Japan’s currency has dropped toward the level that triggered the first yen-buying intervention since 1998 in September, as yield differentials have widened.

The yen held steady at around ¥145.50 per dollar on Tuesday following six days of declines. On Sept. 22 last year, the Finance Ministry bought ¥2.84 trillion worth of yen when it weakened to ¥145.90.

The currency has depreciated about 3% since the Bank of Japan decided to tolerate higher benchmark bond yields on July 28, with Gov. Kazuo Ueda saying that volatility in the foreign-exchange market was a factor for the decision. Yield differentials between Japan and other major economies have widened further since then, putting even more pressure on Japan’s currency to weaken despite the BOJ’s move.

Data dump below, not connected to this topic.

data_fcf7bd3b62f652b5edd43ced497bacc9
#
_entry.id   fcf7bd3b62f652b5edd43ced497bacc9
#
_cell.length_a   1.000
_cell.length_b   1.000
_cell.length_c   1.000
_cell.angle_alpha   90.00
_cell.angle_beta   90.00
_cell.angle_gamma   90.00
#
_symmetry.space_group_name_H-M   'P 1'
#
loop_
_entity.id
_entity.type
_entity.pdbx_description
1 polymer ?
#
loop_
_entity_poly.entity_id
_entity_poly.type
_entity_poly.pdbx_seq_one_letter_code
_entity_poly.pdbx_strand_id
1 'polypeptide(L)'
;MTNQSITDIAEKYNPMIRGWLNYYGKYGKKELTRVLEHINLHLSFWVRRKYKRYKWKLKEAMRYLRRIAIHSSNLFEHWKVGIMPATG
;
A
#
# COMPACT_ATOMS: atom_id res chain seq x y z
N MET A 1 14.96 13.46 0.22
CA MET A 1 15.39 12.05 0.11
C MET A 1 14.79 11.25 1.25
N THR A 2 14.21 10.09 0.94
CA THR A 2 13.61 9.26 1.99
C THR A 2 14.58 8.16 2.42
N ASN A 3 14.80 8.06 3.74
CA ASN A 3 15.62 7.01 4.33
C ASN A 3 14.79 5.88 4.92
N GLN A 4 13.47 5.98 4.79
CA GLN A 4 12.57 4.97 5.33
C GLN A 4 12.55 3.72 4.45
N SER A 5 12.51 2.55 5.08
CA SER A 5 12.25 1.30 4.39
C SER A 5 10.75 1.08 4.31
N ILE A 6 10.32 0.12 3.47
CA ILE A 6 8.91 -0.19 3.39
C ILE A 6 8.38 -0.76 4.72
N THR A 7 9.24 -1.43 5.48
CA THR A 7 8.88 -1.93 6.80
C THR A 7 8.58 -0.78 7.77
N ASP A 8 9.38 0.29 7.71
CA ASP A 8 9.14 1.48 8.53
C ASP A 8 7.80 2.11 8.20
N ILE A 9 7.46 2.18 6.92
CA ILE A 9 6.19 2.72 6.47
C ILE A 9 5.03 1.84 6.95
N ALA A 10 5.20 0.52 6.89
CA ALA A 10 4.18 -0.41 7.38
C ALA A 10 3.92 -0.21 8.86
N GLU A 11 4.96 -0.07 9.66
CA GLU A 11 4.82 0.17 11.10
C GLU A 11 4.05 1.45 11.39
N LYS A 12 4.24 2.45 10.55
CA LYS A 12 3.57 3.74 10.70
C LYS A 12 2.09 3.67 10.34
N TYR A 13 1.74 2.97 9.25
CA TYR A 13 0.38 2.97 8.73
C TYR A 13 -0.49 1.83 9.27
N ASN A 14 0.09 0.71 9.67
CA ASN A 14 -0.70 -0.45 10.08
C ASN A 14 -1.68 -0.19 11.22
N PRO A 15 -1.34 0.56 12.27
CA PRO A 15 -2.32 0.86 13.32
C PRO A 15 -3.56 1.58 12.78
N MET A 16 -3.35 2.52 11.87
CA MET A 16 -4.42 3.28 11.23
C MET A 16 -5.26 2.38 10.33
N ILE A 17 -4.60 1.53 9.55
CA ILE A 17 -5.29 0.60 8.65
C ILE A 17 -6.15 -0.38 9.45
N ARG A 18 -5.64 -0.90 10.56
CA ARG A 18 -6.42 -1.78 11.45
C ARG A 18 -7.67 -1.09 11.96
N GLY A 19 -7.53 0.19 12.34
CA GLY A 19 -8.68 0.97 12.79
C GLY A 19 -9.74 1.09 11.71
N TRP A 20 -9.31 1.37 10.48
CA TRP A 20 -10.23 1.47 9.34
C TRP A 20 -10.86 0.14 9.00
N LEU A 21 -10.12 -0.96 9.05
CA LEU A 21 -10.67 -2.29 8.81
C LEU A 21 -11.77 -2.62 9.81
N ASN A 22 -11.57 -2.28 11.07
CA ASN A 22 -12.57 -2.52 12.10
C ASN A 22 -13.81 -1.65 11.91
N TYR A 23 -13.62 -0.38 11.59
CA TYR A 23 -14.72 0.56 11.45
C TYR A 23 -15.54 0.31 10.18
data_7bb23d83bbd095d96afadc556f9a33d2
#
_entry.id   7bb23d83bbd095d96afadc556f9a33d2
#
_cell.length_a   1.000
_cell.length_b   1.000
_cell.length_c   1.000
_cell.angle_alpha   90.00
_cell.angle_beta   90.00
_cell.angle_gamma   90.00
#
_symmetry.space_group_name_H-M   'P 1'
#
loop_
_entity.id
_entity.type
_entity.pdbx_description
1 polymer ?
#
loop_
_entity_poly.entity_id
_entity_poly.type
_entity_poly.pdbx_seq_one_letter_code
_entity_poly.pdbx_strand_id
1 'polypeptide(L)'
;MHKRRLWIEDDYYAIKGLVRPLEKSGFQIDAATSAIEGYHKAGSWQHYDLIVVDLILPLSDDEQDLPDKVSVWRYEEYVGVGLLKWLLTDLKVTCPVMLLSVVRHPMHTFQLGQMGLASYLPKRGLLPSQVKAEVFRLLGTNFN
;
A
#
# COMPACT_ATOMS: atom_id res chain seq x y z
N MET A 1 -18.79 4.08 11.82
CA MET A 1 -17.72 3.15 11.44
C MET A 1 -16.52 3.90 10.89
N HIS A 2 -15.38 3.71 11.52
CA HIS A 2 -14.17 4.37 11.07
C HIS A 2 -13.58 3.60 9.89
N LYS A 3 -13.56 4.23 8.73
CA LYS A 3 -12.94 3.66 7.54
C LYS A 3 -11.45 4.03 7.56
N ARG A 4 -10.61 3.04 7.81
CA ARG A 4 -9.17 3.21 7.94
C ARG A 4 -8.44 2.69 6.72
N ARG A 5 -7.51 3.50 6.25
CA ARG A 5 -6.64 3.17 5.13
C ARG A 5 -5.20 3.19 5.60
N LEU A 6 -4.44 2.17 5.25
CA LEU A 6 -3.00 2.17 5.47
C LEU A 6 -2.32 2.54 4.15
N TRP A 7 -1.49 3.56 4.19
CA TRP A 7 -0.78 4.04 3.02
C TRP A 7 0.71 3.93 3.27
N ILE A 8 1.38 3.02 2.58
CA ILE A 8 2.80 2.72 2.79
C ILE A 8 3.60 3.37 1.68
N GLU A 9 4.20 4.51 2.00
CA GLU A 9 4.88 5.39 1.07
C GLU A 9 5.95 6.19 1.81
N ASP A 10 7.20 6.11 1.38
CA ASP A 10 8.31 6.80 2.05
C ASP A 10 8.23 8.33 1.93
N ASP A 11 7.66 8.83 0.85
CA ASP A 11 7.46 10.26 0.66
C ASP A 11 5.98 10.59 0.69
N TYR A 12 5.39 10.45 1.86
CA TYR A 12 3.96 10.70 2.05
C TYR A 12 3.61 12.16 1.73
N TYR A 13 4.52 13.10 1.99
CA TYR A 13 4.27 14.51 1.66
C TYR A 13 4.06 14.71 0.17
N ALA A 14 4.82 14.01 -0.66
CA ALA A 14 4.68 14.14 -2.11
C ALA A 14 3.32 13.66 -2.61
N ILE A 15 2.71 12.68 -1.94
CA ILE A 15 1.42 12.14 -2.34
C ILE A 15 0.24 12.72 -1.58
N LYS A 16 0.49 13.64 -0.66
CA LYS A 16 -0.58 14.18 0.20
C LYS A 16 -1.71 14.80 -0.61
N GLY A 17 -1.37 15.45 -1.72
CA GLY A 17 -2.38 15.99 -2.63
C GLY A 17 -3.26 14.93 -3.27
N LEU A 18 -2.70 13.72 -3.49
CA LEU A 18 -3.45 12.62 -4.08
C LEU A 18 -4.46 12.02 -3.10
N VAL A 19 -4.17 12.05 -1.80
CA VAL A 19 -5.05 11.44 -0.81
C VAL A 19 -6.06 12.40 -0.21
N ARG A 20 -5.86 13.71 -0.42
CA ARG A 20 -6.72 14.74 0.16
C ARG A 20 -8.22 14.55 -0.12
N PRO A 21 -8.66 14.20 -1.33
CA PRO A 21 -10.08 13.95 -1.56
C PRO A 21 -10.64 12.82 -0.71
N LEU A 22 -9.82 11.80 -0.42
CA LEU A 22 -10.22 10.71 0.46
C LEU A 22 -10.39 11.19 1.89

"We believe the Ministry of Finance will start pushing back in the 145-148 range,” Joey Chew, head of Asia foreign exchange research at HSBC Holdings, wrote in a note. "But, if it does not, short positions on yen will likely be rebuilt further.”

The Finance Ministry is in charge of ordering currency-market intervention in Japan, which is then carried out by the BOJ. U.S. benchmark 10-year Treasury yields are about 3.58 percentage points higher than their Japanese counterparts, widening from around 3.38 on July 28.